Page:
Here's a great design idea for an inboard engine.

Discussion in 'Inboards' started by thudpucker, Jul 8, 2009.

  1. thudpucker
    Joined: Jul 2007
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    thudpucker Senior Member

    this is a 48 Tucker flat six. Supposedly a Helicopter engine. Torque is great. 360 Ft Lbs at 2500 Rpm.
    But look at the organization. The Starter and Generator is on Top the engine. The Carb is as well.
    The exhause goes out the bottom.
    In another life time, I was going to have a boat with opposed Six's. I was going to make a water cooled shield between the bottom of the engine and the hull and just run the exhaust dry to the back side of the Riser. Two photos.
    48 Tucker engine.jpg 48 Tucker engine two.jpg

    Just think how much lower the shiouette would be with Multi-port EFI. Dont those look like individual cylinder heads?
    Much like the Corvair air cooled engine.
     
    2 people like this.
  2. masalai
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    masalai masalai

    It looks like an iron block/head and doubt ever seen life in a helicopter
     
  3. mark775

    mark775 Guest

    Cool. Or something like this in four or six
    4cylSubaru001.jpg
    And parts are available.
     
  4. masalai
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    masalai masalai

    Now that is a cool aircraft flat 4 (or as subaru and porshe? call it "a boxer" engine) with glycol coolant/radiators? Aircraft engines have similar loadings to that of boats - - except I prefer diesels because of a fire risk....
     
  5. Paul aka watertaxi
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    Paul aka watertaxi Junior Member

    Definitely like the top mount alternator and top mount starter. It's no fun replacing the starter blind under the engine and unusually with no room to get in there. That's one of my least favorite jobs. Makes sense to keep electrical items high and dry for less corrosion in my book too.
     
  6. thudpucker
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    thudpucker Senior Member

    Wiki says it was an air-cooled engine for a Chopper and Tucker had a water jacket made for it. that's why it looks so weird. ALso he was a fan of GM engine and parts.
    Even though his car looks like he was a fan of Studebakers.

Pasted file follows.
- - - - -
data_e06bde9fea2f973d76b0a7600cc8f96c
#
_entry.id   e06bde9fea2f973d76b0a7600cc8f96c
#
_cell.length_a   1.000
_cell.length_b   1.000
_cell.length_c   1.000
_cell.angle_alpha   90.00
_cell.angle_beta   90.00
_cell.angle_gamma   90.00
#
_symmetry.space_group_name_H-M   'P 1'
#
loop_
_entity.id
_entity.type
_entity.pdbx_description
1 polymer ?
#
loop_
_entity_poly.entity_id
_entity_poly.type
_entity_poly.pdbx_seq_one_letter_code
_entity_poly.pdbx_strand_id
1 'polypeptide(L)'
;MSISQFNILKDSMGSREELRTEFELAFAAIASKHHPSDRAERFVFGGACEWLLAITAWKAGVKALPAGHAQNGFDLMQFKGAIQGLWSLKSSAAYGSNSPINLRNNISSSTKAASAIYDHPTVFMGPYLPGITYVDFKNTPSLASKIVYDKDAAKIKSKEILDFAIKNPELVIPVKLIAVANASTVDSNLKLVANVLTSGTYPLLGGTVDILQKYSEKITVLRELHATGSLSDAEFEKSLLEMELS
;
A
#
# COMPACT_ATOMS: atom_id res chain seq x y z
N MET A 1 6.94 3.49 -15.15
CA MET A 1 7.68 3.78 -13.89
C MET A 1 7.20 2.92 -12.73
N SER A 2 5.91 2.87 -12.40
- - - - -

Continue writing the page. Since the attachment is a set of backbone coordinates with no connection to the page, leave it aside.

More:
Now that engine in the Mark775 post looks cool! Just what I woulda done if it'd been me!
     
  7. apex1

    apex1 Guest

    As mentioned above, the Porsche and Subaru boxers are doing the trick. And I cannot see individual heads on the Tucker.
     
  8. thudpucker
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    thudpucker Senior Member

    Apex, "Boxers"? I must be living under a rock. I'd never heard that term before. what's it mean? Square? Flat? ...?

    Here's some numbers on the Tucker engine from the guy who owns one;
    "The helicopter engine, which powered the Tucker could run for 1,500 hours without a rebuild, and exceeded every military specification required of it. At least one Tucker had 200,000 miles on the clock without needing a major repair.

    Hamlin's unmodified Tucker was rated at 103 HP at 2,000 RPM, while a 1954 Cadillac was only 87 HP at 2,000 RPM in dyno testing. A Tucker's engine put out some 372 ft. lbs of torque and the car had 0-60 times of 10 seconds. Not bad for a 4,200 lb car."

    I'd have a little trouble if you told me a Subaru can match 372 ft lbs of torque at 2000 Rpm.
    My 77 Subaru was a pretty good little 4X4 but it wasnt that torquey. My son nicknamed it War Mouse as it sounded like it would tear the ground up to get out of its own way, but in the end the phrase; "You can gear down a Mouse enough to pull a freight train" apply's to Subaru.

    The Subaru was my inspiration when I dreamed up the boat engine with the dry exhaust and a water cooled heat shield between the engine and the Hull.
    There were lots of things I liked about that little engine.

    But you have to admit this Tucker is a whole herd of Big Black Wharf Rats on a tread-mill compared to the Subaru's four little white mice in a busy wheel.